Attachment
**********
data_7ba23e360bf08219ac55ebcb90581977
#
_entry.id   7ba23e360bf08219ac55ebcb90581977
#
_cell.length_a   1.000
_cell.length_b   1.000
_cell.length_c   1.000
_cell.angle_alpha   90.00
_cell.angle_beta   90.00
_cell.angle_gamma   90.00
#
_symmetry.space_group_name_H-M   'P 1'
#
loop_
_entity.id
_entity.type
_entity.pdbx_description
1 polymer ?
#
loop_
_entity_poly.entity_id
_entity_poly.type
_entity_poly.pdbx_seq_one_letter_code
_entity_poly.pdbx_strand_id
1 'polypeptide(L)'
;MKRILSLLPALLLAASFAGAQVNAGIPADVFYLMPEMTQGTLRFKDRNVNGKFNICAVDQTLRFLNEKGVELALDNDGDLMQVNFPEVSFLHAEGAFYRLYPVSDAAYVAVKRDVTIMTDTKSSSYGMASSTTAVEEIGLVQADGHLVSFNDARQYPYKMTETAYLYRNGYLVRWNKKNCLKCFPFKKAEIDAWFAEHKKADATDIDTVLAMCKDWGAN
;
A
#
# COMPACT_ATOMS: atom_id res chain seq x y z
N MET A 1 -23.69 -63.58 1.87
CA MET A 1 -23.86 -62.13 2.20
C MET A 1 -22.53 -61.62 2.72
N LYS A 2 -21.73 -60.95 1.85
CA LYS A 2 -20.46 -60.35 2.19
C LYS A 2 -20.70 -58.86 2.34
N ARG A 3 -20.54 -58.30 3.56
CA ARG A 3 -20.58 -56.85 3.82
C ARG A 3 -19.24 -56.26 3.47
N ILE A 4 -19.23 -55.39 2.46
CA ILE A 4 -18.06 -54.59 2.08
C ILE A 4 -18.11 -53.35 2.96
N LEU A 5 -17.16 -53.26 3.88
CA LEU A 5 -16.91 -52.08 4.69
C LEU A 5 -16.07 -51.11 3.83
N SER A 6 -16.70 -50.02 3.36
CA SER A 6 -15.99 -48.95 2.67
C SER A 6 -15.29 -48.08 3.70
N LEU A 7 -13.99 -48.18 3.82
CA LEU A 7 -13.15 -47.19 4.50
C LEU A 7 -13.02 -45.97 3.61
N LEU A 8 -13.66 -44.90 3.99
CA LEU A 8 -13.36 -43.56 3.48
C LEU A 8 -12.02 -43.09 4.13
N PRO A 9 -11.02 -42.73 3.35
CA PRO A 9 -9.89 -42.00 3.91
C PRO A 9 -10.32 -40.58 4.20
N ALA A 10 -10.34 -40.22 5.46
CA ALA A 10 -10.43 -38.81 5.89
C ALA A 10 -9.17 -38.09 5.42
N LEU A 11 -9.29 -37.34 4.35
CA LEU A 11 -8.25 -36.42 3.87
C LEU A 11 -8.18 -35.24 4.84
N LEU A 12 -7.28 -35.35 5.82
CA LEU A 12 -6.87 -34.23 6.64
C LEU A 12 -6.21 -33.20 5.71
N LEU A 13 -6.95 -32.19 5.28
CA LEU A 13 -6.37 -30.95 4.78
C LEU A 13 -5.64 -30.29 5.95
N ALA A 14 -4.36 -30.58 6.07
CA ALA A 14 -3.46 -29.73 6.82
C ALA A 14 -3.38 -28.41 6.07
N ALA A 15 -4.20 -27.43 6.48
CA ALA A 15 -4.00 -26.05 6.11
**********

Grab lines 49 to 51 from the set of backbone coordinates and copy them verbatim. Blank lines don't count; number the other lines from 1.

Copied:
N LEU A 7 -13.99 -48.18 3.82
CA LEU A 7 -13.15 -47.19 4.50
C LEU A 7 -13.02 -45.97 3.61